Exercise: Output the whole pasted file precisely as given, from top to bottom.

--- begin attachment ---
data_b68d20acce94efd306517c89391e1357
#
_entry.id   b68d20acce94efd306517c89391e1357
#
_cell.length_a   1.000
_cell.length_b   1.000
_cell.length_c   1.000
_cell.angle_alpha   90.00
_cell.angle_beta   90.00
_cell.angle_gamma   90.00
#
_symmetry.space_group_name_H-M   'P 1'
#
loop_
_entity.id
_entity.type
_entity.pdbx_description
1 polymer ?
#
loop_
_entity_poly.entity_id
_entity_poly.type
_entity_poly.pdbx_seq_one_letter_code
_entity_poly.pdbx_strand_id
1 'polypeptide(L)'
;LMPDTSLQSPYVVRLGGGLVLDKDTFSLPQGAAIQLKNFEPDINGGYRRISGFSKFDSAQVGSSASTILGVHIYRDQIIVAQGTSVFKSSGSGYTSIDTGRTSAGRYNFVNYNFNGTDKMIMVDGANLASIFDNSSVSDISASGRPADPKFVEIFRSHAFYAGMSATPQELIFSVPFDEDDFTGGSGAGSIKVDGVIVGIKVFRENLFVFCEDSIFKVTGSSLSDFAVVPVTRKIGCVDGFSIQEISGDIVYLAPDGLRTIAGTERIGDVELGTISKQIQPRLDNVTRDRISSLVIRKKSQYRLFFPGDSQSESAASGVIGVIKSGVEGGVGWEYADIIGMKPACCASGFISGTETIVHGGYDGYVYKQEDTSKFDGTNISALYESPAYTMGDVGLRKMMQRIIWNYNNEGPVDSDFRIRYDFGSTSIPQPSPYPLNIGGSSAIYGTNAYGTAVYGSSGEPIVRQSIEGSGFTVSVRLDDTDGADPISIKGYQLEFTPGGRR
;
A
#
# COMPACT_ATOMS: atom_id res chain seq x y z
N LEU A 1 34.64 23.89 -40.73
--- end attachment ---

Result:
data_b68d20acce94efd306517c89391e1357
#
_entry.id   b68d20acce94efd306517c89391e1357
#
_cell.length_a   1.000
_cell.length_b   1.000
_cell.length_c   1.000
_cell.angle_alpha   90.00
_cell.angle_beta   90.00
_cell.angle_gamma   90.00
#
_symmetry.space_group_name_H-M   'P 1'
#
loop_
_entity.id
_entity.type
_entity.pdbx_description
1 polymer ?
#
loop_
_entity_poly.entity_id
_entity_poly.type
_entity_poly.pdbx_seq_one_letter_code
_entity_poly.pdbx_strand_id
1 'polypeptide(L)'
;LMPDTSLQSPYVVRLGGGLVLDKDTFSLPQGAAIQLKNFEPDINGGYRRISGFSKFDSAQVGSSASTILGVHIYRDQIIVAQGTSVFKSSGSGYTSIDTGRTSAGRYNFVNYNFNGTDKMIMVDGANLASIFDNSSVSDISASGRPADPKFVEIFRSHAFYAGMSATPQELIFSVPFDEDDFTGGSGAGSIKVDGVIVGIKVFRENLFVFCEDSIFKVTGSSLSDFAVVPVTRKIGCVDGFSIQEISGDIVYLAPDGLRTIAGTERIGDVELGTISKQIQPRLDNVTRDRISSLVIRKKSQYRLFFPGDSQSESAASGVIGVIKSGVEGGVGWEYADIIGMKPACCASGFISGTETIVHGGYDGYVYKQEDTSKFDGTNISALYESPAYTMGDVGLRKMMQRIIWNYNNEGPVDSDFRIRYDFGSTSIPQPSPYPLNIGGSSAIYGTNAYGTAVYGSSGEPIVRQSIEGSGFTVSVRLDDTDGADPISIKGYQLEFTPGGRR
;
A
#
# COMPACT_ATOMS: atom_id res chain seq x y z
N LEU A 1 34.64 23.89 -40.73